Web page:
Leaders must be sensitized to look for causes of failure in performance, or conflict, in the right places. A failure, whether of an individual or a department, is not necessarily in the ability, motivations or intentions of an individual or the department. This is true of most conflicts too. Mostly, the fault lies in the design of system.

The cardinal principle of Organisational Development (OD) is – An employee is only as effective as the system allows him to be.

If the politician takes populist measures, isn’t it only to be expected in a system which is that his re-election is ensured only by taking populist measures?

If a bureaucrat does not take actions that may open up opportunities but instead takes only time tested ones, isn’t it natural in a system where his promotion would be seriously affected if the scheme fails but is unlikely to be accelerated if it succeeds?

If an army officer does not confront the system even when he sees the need, wouldn’t you too would do the same if the system is such that if you as much as take one wrong step, it is curtains for all times?

The same applies for most positions in the corporate world, except some where the system is specifically designed such that risk-takers are rewarded, even if the scheme falls apart.

It is all how you set up the system.

As an OD consultant, I’ve laughed enough when CEOs bring me the problem of the Sales team not cooperating with the Quality team, or even the Marketing team at time. In most cases, the system is such that the salesperson is to get immediate benefits (performance linked bonus etc) in case of a sale. The Quality team is rewarded for ensuring no complaints on the design/manufacture side. Marketing team is looking for long term market capture.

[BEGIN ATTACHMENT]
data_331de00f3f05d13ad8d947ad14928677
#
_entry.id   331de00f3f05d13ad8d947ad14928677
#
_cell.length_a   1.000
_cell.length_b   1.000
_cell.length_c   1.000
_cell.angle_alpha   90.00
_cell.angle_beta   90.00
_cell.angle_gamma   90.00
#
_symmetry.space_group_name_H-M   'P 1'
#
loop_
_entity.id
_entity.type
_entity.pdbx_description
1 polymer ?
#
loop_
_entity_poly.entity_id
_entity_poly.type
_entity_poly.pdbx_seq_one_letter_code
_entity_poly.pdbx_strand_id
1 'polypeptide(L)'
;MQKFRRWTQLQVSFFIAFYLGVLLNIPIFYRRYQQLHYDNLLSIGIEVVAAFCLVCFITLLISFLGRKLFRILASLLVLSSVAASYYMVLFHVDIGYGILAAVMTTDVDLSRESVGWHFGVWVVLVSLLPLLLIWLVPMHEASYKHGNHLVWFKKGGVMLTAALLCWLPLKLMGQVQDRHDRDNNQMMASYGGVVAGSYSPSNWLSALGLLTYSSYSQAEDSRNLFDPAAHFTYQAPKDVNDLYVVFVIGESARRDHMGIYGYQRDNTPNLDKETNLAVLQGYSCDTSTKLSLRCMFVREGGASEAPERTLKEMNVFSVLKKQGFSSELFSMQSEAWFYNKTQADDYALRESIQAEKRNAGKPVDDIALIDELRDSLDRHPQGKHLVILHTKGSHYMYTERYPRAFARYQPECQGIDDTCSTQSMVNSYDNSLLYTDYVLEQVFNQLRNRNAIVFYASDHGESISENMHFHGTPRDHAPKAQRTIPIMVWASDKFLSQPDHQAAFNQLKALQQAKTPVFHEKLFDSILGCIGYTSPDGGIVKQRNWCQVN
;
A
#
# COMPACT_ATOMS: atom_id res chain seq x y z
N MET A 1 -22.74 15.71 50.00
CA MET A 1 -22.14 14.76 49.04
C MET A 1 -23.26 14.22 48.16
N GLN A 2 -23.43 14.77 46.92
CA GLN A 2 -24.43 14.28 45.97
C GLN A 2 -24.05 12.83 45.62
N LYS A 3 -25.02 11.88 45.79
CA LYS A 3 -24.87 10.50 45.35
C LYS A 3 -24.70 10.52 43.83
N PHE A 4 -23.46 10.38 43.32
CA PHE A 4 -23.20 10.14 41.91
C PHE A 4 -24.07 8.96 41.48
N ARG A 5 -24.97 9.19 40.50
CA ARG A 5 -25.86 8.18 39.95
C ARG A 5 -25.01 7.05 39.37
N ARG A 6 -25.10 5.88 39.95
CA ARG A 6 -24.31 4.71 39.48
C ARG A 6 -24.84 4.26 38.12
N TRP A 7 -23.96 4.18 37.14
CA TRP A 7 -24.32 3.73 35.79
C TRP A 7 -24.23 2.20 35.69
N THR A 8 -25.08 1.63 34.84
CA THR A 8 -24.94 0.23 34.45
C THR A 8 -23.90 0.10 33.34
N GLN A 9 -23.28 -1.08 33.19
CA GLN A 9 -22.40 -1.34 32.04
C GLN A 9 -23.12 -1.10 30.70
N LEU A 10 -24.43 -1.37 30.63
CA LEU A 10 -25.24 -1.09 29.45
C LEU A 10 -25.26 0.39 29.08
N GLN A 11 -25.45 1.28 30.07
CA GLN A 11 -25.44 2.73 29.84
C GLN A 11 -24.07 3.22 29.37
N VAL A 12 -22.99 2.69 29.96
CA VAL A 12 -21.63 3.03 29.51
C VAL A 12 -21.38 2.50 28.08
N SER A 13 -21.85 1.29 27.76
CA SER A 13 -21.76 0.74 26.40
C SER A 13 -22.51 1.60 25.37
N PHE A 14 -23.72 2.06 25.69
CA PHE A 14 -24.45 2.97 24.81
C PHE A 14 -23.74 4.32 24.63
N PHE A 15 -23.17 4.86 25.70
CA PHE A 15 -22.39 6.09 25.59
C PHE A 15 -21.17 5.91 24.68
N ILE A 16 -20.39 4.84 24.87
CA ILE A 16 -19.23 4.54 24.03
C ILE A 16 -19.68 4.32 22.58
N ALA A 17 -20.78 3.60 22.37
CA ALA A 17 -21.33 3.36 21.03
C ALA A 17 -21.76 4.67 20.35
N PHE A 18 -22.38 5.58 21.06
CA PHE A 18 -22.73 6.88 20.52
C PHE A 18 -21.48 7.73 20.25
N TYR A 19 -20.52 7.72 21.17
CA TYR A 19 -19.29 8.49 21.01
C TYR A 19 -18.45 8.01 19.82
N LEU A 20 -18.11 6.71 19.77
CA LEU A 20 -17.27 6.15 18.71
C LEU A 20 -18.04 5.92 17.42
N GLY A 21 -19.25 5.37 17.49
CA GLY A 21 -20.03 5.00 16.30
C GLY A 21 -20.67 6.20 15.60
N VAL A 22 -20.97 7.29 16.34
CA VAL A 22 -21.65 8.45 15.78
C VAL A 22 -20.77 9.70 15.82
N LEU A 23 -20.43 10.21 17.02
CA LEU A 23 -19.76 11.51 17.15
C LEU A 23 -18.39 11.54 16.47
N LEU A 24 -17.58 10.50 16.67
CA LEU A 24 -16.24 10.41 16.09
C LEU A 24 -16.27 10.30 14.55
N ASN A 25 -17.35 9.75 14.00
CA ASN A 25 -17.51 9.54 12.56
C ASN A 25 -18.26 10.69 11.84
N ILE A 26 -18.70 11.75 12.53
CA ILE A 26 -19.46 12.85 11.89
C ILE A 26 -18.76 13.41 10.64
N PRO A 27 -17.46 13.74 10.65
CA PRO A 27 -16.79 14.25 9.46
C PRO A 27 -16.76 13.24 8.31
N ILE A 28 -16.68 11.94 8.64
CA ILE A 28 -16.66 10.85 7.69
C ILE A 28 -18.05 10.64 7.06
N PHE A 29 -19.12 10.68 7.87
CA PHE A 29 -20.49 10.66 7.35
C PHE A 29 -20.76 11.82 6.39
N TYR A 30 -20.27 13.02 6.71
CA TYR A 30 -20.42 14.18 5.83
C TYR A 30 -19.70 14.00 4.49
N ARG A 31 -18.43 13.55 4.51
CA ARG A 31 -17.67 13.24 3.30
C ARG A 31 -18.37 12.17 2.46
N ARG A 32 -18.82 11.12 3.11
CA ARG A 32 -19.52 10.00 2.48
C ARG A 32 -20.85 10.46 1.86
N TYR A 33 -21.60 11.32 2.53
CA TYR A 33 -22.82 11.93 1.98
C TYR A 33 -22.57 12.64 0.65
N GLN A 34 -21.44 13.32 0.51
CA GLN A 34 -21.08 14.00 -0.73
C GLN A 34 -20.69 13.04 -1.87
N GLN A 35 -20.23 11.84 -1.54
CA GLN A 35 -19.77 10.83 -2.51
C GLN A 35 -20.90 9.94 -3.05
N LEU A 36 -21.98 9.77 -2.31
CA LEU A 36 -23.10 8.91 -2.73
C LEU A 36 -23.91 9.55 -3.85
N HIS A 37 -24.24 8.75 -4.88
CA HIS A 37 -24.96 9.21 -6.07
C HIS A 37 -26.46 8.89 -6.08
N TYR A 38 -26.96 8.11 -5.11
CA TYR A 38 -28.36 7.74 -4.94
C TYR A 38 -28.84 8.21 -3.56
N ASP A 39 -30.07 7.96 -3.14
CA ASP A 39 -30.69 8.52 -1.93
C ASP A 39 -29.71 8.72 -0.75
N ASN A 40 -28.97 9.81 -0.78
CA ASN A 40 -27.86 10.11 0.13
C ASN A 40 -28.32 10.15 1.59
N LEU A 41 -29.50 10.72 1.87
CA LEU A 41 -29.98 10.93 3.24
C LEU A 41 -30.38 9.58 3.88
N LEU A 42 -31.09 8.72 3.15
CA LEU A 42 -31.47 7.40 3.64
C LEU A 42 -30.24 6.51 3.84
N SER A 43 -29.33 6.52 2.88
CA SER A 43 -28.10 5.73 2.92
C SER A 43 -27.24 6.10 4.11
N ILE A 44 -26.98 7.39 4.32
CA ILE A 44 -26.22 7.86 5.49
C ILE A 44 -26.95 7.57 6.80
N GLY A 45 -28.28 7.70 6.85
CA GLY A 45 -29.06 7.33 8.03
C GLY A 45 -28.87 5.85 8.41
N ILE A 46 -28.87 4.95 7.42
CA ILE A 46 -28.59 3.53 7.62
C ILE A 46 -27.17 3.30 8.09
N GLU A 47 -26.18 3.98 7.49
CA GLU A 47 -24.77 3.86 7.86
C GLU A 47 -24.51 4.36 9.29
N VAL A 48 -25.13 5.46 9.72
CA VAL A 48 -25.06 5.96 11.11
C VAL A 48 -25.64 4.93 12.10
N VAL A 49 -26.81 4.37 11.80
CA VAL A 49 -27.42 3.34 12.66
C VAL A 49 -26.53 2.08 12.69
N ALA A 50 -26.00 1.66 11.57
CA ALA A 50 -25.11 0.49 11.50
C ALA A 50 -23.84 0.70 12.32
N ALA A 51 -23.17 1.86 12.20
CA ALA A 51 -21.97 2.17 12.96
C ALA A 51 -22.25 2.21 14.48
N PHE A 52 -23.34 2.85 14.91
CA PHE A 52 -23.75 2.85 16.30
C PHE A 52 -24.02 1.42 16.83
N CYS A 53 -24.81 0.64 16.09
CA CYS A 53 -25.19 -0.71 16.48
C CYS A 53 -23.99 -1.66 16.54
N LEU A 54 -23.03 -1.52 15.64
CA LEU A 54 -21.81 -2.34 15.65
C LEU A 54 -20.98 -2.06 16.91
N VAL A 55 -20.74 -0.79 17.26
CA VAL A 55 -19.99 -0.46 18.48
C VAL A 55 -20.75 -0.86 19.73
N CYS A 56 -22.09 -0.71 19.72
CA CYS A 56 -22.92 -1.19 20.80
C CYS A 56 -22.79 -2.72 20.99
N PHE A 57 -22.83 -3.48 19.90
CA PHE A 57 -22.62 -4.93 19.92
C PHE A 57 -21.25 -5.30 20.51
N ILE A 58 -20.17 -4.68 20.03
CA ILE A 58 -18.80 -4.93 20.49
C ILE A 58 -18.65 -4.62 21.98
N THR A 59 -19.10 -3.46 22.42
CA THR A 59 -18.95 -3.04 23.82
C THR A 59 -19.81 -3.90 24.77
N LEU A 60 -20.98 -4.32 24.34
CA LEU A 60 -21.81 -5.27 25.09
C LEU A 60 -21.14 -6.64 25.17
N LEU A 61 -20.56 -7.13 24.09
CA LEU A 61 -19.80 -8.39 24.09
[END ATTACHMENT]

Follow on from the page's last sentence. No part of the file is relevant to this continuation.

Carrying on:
All three are looking to achieve their objectives. Why blame them to do what you too will do, were you in their shoes?

So, where does this take us?

It takes us to the understanding that many conflicts and shortfall in performance can be taken off merely be re-design of the structure and system of incentives. Also, that all conflicts are not avoidable. Some are indeed helpful.

The greatest insight is that the judge must learn to see why person or a department, does what he does? Till you can justify his actions given his position, you are not well placed to take corrective action. Leaders have to learn to see things from perspective of the other party. It is a difficult skills but it can be acquired.

In our practice, we offer a specific course on it.

Leadership as Psychological Science – The core technology of leadership is advice giving – but such that people take it! Not easy, but can be done. Rather than being manipulative, managers have to learn to ‘crack the code’ with other people. Path breaking technique of leadership-

  • Understand why a person does what he does.
  • The alignment model of empowerment.
  • Matching the advice to the person.
  • Breakthrough learning of behaviour.

More here. https://innovatorsandleaders.com/.

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